Seattle To Vacate Hundreds of MJ Convictions
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Seattle To Vacate Hundreds of MJ Convictions
Posted by CN Staff on February 09, 2018 at 05:30:04 PT
By Daniel Beekman and Christine Clarridge
Source: Seattle Times
Seattle -- When your crime is no longer considered a crime, should it still count against you? Not when the crime is small-time marijuana possession, Seattle Mayor Jenny Durkan and City Attorney Pete Holmes said Thursday. Since Washington legalized marijuana in 2012, some people have been stuck with criminal records for misdemeanor pot convictions while watching others make killings off the business of selling legal weed.So Seattle will move to go back and vacate misdemeanor marijuana-possession convictions prosecuted by the city before legalization, Durkan and Holmes said.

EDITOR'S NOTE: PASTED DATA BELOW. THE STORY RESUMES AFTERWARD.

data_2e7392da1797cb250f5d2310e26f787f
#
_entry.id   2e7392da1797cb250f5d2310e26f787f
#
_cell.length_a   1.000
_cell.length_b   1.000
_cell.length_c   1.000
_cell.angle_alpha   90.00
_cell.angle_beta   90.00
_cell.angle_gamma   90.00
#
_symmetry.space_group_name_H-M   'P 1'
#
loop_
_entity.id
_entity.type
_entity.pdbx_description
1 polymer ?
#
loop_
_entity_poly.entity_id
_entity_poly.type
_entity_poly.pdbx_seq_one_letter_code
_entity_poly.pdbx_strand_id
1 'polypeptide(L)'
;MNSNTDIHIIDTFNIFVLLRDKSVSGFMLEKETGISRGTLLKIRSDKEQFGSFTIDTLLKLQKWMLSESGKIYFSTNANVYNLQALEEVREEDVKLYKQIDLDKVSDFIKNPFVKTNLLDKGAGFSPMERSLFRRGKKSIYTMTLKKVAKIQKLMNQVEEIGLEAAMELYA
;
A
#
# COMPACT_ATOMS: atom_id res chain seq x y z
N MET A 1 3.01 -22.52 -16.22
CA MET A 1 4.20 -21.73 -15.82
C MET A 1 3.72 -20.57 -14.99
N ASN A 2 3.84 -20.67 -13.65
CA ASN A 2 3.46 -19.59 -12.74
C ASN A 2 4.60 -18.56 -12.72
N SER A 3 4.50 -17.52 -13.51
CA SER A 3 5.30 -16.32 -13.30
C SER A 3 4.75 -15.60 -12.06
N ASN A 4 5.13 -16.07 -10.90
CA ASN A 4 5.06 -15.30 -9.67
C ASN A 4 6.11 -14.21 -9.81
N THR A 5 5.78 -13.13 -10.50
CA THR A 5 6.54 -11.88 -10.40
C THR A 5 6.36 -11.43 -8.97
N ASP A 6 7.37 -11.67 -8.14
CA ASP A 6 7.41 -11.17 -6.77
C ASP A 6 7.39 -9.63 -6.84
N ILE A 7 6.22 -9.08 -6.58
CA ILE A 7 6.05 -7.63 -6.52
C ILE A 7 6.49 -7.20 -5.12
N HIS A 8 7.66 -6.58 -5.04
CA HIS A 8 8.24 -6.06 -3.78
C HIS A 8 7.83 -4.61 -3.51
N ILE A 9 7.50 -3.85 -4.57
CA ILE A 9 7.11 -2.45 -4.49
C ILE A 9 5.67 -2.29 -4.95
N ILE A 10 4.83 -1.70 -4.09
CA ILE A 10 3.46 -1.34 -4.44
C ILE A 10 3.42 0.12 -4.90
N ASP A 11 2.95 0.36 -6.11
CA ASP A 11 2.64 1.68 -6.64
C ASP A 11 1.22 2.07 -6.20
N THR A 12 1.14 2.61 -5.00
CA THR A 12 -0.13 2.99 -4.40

Describing the action as “a necessary step” to right the wrongs of what she called a failed war on drugs, the mayor said such convictions have been an unfair barrier for people trying to obtain housing, credit, jobs and educations. And that barrier has disproportionately affected black people, Durkan said.“The war on drugs ended up being a war on people who needed help, who needed opportunity and who needed treatment,” she said in a news conference at Rainier Community Center in South Seattle.“We did little to stem the tide of the supply of drugs and instead incarcerated almost an entire generation of users who could have had a different way.”Holmes will ask the Seattle Municipal Court to vacate all convictions and to dismiss all charges for misdemeanor marijuana possession prosecuted before pot was legalized statewide, he said at the news conference.He believes the move will result in the vacation of 500 to 600 convictions from 1997, when Seattle took over misdemeanor marijuana prosecutions from King County, until 2010, when the city stopped such prosecutions as a matter of policy.Seattle voters in 2003 approved a ballot measure making the investigation, arrest and prosecution of marijuana offenses, in which the pot was intended for adult personal use, the city’s lowest law-enforcement priority.In 2010, soon after he was elected, Holmes dismissed all of the city’s marijuana-possession cases and said his office would no longer prosecute such cases.As Seattle seeks to “undo” the consequences of the country’s decades-long war on drugs, its challenges include a Trump administration, “which would like to turn back the clock,” he said.“We’re going to do everything we can in the city of Seattle to hold our gains,” Holmes said.The city attorney said he plans t0 file a single motion by early next week for all convictions to be vacated and said his office will set up a website where people can determine whether their convictions have been cleared. No action will be required by the individuals.Karen Donohue, the presiding judge for Seattle Municipal Court, is very supportive of the move, Durkan said.The mayor said vacating hundreds of convictions from the earlier period will help communities disproportionately impacted by the criminal-justice system and help the city try to eliminate racial disparities in Seattle.Marijuana-possession arrests in Washington increased sharply between 1986 and 2010, rising from 4,000 a year to 11,000 a year, said the mayor’s office, citing the Drug Policy Alliance.There were 240,000 arrests in that period, with some communities affected more than others. In Washington, black people were three times more likely than white people to be convicted of marijuana crimes, Durkan said.“Those numbers tell us we were dealing with an unjust system,” she said, adding, “While we cannot reverse all the harm that was done, we can give back to those people a record that says they were not convicted, because that is the more just thing to do.”The Rev. James Broughton, senior pastor at Damascus Missionary Baptist Church in South Seattle, called the city’s plan a step in the right direction. Broughton said he’ll be telling his congregants about the change, because some of them have relatives with low-level marijuana convictions.“We’re looking at our city and viewing people as people, not data,” he said. “They can now have the opportunity for better housing and better jobs.”Not everyone is thrilled with Durkan and Holmes. Douglas Hiatt, a defense lawyer and marijuana-reform activist, said even more decriminalization is needed.Local authorities, including Seattle officials, are still charging people with crimes and writing them tickets for some marijuana-related offenses, such as growing pot without all the correct paperwork, Hiatt said“I’m happy to see any kind of remedial action for anybody with a misdemeanor still causing them trouble,” he said. “But I believe Jenny and Pete could be doing more.”Post-legalization, the minorities most punished by marijuana prohibition have appeared to be underrepresented in ownership of the state’s retail shops.Durkan said she would like to see officials at the county and state levels, who handle felony marijuana cases, follow the city’s lead on vacating convictions. Felony prosecutions often involve the distribution of marijuana, Holmes said.The city attorney said he has long thought that misdemeanor convictions should be vacated but until recently was concentrated on advocating for the change statewide rather than only in Seattle.Washington legalized the possession and recreational use of marijuana for adults ages 21 years or older in 2012, when voters approved Initiative 502.Alison Holcomb, who was a leader of the initiative effort, said organizers wrote a conservative initiative with “political compromises” that left “a lot of work undone.”“We had no sense, back then, how the law would be embraced and how willing elected representatives would be in continuing the work 502 started,” Holcomb said Thursday. “We’re seeing more and more elected officials taking up leadership roles on reforming marijuana laws.”She said she hopes the city’s action will send a signal to other leaders in cities across the country. Spokane took a similar step in 2015.Seattle’s move follows an announcement last week by San Francisco District Attorney George Gascón, who said he would dismiss 3,038 misdemeanor marijuana charges and would consider reducing 4,900 felony marijuana charges.“Seattle isn’t the first city to do this and definitely won’t be the last,” said Kevin Oliver, executive director of Washington NORML, a marijuana-reform organization. “It’s a good trend to see.”Seattle Times staff reporter Evan Bush contributed to this report.Source: Seattle Times (WA)Author: Daniel Beekman and Christine Clarridge, Seattle Times Staff ReportersPublished: February 8, 2018Copyright: 2018 The Seattle Times CompanyContact: opinion seatimes.comWebsite: -- Cannabis Archives